Phone and energy billing mistakes
It has been in the news a lot recently about Vodafone and their billing mistakes. It moved to a new billing platform and since then there have been masses of reports of serious blunders, such as direct debits incorrectly set up, people being put on the wrong tariff and credit agencies wrongly being told that customers have missed payments.
So what if you are one of these customers or indeed if you receive bills of any sort what should you do?
Check your phone or energy bills
Always check your bills. Check that it is what you think it should be. Then check your bank if you pay by direct debit because there’s always a chance that the company has messed that up! Go back through your statements for months too if you haven’t been checking them.
For energy, look at your bill and how it is broken down. Take the price of electricity or gas per unit (KW/h) divided by 100 and multiply that by the consumption of the energy used. Add the cost of the standing charge, as the number of days multiplied by the daily charge and then add the VAT, which for energy is 5%.
If you have a day and night rate, perform the same check for the night rate. If you have both electricity and gas then repeat the check for your gas bill too.”
If your supplier has used estimated readings for a long time, it could be that your bill could be significantly wrong so you should take readings and submit them to your supplier.
Don’t pay the estimated bill. Instead, send correct readings to your supplier who will provide an accurate bill. It could work in your favour, as you may have paid too much and be in credit. But do remember it could also go the other way!
What to do if you find a problem with your phone or energy bill
Act as soon as you find out. You can ring but you won’t have a record or evidence of what they have said they will do. Recording the call is not a great option because unless they give their permission for you to do this you won’t be able to use it in court should you need to do this. Recording calls and the law. You can use online chat if available. Don’t trust that this will be emailed to you even if they say it will be! Copy and paste the transcript into a document. If you have to ring do so through their free number and follow tips for ringing.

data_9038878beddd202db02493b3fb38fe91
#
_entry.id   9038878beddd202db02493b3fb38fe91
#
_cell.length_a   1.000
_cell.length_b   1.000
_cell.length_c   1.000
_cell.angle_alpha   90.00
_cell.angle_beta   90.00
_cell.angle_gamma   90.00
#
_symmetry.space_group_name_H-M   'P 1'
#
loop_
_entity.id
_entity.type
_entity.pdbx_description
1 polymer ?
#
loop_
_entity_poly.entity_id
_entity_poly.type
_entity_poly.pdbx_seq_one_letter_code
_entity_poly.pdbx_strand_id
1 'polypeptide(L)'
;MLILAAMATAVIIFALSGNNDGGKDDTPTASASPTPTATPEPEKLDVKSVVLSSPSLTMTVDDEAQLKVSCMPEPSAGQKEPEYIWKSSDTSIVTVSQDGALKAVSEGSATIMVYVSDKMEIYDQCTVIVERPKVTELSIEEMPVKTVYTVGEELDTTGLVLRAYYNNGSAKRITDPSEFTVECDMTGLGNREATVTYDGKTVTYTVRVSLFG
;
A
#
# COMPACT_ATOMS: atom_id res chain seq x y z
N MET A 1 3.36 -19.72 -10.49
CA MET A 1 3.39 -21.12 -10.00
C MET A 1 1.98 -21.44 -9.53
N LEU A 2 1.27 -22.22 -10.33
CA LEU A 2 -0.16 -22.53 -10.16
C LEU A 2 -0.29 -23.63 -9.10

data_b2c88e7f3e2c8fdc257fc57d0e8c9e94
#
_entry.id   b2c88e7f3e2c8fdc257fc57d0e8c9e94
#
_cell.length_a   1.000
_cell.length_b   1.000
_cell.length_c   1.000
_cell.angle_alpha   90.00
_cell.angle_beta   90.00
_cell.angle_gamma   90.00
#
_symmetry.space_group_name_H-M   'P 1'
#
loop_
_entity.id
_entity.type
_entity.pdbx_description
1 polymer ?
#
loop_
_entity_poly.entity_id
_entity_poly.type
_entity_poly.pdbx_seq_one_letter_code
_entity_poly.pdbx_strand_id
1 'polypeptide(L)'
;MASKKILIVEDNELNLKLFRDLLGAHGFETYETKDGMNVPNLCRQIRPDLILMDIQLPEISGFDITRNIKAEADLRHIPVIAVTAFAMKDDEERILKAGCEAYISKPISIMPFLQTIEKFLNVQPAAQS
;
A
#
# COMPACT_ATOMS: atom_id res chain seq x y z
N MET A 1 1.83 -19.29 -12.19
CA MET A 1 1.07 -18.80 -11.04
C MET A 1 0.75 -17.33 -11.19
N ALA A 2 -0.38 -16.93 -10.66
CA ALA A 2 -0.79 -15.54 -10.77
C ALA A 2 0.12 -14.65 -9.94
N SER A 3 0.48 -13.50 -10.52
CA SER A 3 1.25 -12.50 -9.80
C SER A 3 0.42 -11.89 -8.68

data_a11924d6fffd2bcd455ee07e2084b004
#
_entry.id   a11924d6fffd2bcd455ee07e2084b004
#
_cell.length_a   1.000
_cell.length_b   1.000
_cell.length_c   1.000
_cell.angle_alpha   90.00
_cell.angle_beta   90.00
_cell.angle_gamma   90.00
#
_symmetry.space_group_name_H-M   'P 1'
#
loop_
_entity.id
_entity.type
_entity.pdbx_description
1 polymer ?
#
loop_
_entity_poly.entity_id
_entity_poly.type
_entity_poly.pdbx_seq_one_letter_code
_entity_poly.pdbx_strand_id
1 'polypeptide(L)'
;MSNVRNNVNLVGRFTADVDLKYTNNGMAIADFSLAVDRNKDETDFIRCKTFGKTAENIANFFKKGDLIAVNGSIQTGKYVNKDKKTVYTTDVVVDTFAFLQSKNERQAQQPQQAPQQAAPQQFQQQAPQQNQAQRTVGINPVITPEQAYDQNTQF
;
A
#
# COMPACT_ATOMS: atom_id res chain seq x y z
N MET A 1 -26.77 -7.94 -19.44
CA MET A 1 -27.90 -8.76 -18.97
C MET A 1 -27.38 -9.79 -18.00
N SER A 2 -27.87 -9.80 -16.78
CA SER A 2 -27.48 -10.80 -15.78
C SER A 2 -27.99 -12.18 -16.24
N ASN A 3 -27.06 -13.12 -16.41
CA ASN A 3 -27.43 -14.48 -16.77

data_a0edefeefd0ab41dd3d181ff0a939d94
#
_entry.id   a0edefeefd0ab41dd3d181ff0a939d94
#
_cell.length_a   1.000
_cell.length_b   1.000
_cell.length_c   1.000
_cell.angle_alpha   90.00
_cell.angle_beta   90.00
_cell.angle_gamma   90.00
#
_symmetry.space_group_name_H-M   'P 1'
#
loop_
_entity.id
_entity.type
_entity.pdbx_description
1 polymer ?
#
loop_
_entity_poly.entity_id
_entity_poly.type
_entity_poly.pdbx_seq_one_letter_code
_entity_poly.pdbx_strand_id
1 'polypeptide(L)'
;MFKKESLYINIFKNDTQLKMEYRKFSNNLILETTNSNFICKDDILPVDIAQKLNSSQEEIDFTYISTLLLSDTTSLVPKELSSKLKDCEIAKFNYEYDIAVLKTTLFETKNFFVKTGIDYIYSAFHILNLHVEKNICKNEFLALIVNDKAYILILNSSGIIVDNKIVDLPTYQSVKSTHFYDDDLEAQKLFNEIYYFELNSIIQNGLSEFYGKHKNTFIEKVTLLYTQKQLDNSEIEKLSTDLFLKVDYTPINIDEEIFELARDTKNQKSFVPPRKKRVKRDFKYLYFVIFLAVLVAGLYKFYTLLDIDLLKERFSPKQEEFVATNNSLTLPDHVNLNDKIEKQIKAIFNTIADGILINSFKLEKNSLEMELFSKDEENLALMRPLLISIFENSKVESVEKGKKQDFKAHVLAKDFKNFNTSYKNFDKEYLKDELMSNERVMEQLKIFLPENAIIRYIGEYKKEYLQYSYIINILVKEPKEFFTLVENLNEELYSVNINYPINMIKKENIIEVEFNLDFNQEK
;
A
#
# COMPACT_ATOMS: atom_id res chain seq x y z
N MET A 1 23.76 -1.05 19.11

Follow the tips for effective complaining.
Don’t cancel any direct debits. This will confuse the issue and may affect your credit rating.
Taking it further
If you get nowhere with customer services, find the CEO contact details from ceoemail.com and write to him or her. Vodafone CEO contact details. You are highly unlikely to get a response directly from him or her but it will be an escalation as the CEO will have a senior team to deal with complaints. Make sure you add all the dates and evidence of what was agreed prior to writing to him/her.
If this still gets you nowhere then go to the Ombudsman. There is CISAS and the Communication Ombudsman. Your ‘phone provider will be a member of only one of these schemes and you will need to check to see which one. You must ask for a letter of deadlock or wait until 8 weeks has passed since your inital complaint.
Same advice with energy bills. Go to the Energy Ombudsman after following the advice above.
Under the Consumer Rights Act 2015 you are entitled to services that are carried out with reasonable skill and care and therefore if the company messes up your bills this is not reasonable skill and care. The company must put you back into the position you were in before the mistakes arose. So for example, if you incurred additional expense such as having to ring the company repeatedly then you should add this to your claim. (Generally speaking, unless excessive, you aren’t entitled to redress for time taken on the matter). If your credit rating has been affected the company must also correct this.
If mistakes are made by the company then you can and should argue that under the Consumer Rights Act 2015 the company is in breach of contract so therefore if you want you can terminate early without paying the penalty.
There are further rights you have under Ofgem and Ofcom rules.
Ofcom is the regulatory body for phone providers. It cannot investigate individual complaints. However, you can inform them of problems and if a significant number of people do this regarding the issue then it will investigate and take action. Ofgem does the same for energy companies.
Further help with telecom issues
All you need to know about complaining to telecom providers gives you lots of posts with help on issues
Further help with energy issues
Links to help with advice, templates and information to complain about and save energy. How to save money on and complain about, energy
Help with complaining effectively
101 Habits of an Effective Complainer will help you develop skills to become better at complaining